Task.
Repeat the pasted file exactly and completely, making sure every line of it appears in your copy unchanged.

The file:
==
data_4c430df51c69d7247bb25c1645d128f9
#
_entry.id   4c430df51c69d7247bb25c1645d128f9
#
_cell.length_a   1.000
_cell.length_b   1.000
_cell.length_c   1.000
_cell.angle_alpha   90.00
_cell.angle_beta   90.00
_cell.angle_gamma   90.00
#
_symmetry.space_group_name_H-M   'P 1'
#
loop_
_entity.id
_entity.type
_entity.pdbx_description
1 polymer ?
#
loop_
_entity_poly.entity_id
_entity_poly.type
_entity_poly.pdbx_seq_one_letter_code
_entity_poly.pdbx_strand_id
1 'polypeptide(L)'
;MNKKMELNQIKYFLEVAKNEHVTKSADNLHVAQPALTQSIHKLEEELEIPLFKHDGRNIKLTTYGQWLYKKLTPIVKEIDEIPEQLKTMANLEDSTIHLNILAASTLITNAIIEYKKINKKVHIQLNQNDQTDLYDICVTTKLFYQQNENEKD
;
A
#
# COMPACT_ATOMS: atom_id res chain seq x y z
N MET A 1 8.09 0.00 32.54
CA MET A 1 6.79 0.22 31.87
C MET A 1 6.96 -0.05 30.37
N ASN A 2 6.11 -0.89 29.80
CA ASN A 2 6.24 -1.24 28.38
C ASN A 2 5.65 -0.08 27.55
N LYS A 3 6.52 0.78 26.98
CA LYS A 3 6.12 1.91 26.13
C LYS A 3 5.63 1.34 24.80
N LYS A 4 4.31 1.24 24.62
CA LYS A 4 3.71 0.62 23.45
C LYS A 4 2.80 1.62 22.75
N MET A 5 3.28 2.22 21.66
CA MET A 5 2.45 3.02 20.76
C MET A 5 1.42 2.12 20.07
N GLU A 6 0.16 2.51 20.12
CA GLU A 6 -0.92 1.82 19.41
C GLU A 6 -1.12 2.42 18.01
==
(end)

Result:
data_4c430df51c69d7247bb25c1645d128f9
#
_entry.id   4c430df51c69d7247bb25c1645d128f9
#
_cell.length_a   1.000
_cell.length_b   1.000
_cell.length_c   1.000
_cell.angle_alpha   90.00
_cell.angle_beta   90.00
_cell.angle_gamma   90.00
#
_symmetry.space_group_name_H-M   'P 1'
#
loop_
_entity.id
_entity.type
_entity.pdbx_description
1 polymer ?
#
loop_
_entity_poly.entity_id
_entity_poly.type
_entity_poly.pdbx_seq_one_letter_code
_entity_poly.pdbx_strand_id
1 'polypeptide(L)'
;MNKKMELNQIKYFLEVAKNEHVTKSADNLHVAQPALTQSIHKLEEELEIPLFKHDGRNIKLTTYGQWLYKKLTPIVKEIDEIPEQLKTMANLEDSTIHLNILAASTLITNAIIEYKKINKKVHIQLNQNDQTDLYDICVTTKLFYQQNENEKD
;
A
#
# COMPACT_ATOMS: atom_id res chain seq x y z
N MET A 1 8.09 0.00 32.54
CA MET A 1 6.79 0.22 31.87
C MET A 1 6.96 -0.05 30.37
N ASN A 2 6.11 -0.89 29.80
CA ASN A 2 6.24 -1.24 28.38
C ASN A 2 5.65 -0.08 27.55
N LYS A 3 6.52 0.78 26.98
CA LYS A 3 6.12 1.91 26.13
C LYS A 3 5.63 1.34 24.80
N LYS A 4 4.31 1.24 24.62
CA LYS A 4 3.71 0.62 23.45
C LYS A 4 2.80 1.62 22.75
N MET A 5 3.28 2.22 21.66
CA MET A 5 2.45 3.02 20.76
C MET A 5 1.42 2.12 20.07
N GLU A 6 0.16 2.51 20.12
CA GLU A 6 -0.92 1.82 19.41
C GLU A 6 -1.12 2.42 18.01